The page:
At last, it’s now time to treat ourselves to a quasi-rest day (might I say – well-deserved!) as we anchor down here in Irkutsk to acquire our Mongolian visas. Then, we’ll be off toward Ulan Ude, along the shores of the World’s deepest & oldest lake as we try to catch our other 2 team mates currently rolling ahead towards the Mongolian border.
’till next time,
In Siberia and Asia…
-> I had not finished this post… so some updates
Since Moscow we got to the city of Kazan. Beautifull city, with a mix of culture. (Pic below).
Maybe I should describe the roads… it will be faster than explaining what has been happening…
From Moscow… Imagine it’s 11.30PM… the Sun is starting to be at its highest… and you can feel the heat from top but also from the asphalte.
You are going uphill… and there is no shoulder, there is not even a line on the sides of the road.
Out of nowhere a truck is behind you, and behind this truck a mix of trucks, cars… Considering that on the other side there is also traffic, you have to get on the gravels on the side. It makes your climbing very slow and tough… you turn your head toward the right, to avoid the big thick smoke from trucks. Since they have a hard time going up because of their weight, they use a lot of gas. You have a nice taste of smoke in your mouth even though you look on the right of the road… but when you look on the side road… you usually see driver’s tombs… with their picture, birthdate… Of course you have to know Cyrillic to understand (only Zack).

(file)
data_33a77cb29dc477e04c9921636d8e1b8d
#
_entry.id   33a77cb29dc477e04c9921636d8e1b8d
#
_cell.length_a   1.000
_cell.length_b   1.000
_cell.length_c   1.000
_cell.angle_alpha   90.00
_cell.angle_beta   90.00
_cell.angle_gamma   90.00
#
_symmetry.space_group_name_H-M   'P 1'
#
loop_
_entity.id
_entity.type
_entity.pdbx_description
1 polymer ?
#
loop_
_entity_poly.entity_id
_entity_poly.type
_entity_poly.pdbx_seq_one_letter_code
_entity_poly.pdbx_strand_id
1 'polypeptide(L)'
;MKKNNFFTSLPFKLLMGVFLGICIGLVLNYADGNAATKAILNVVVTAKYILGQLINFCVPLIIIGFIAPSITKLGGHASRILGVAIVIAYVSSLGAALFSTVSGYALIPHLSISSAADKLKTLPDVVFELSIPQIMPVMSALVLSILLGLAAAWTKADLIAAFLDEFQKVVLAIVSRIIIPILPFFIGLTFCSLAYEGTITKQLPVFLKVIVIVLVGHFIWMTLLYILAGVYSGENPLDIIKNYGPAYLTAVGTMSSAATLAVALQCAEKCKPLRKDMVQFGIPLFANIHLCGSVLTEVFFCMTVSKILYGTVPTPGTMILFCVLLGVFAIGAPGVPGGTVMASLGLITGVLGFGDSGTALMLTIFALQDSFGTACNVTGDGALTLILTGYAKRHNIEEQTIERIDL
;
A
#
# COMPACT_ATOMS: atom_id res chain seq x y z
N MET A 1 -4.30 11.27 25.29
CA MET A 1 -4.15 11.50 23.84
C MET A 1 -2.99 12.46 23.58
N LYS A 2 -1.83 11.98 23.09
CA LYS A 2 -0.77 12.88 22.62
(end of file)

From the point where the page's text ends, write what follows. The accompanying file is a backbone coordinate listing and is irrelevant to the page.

You finally make it to the top of the hill… to see othershills lined up for you In french the expression for rollercoaster is “Montagnes Russes” (translated Russian mountains). Now I know why
This was around Moscow… Afterwards we had much better roads, with nice shoulders. Some parts are terribly bad (there are at some places 50cm bumps or holes because of the traffic of trucks).
We have now been having very nice flat roads (altough sometimes they do have some very serious potholes…)
Sunsets have been quite amazing … I can grasp them on my mirror … if we are ridding late. Otherwise we can admire them…. if there are no mosquitoes or rain
We met some interesting hills…. the one below was the mother of god hill Zack fearless is heading the way
and we even got escorted by the young locals (below)
We passed a series of bumps… I think they were the Urals… We kept asking the locals “Urals” and the pointed in our back… not sure if they understood what we meant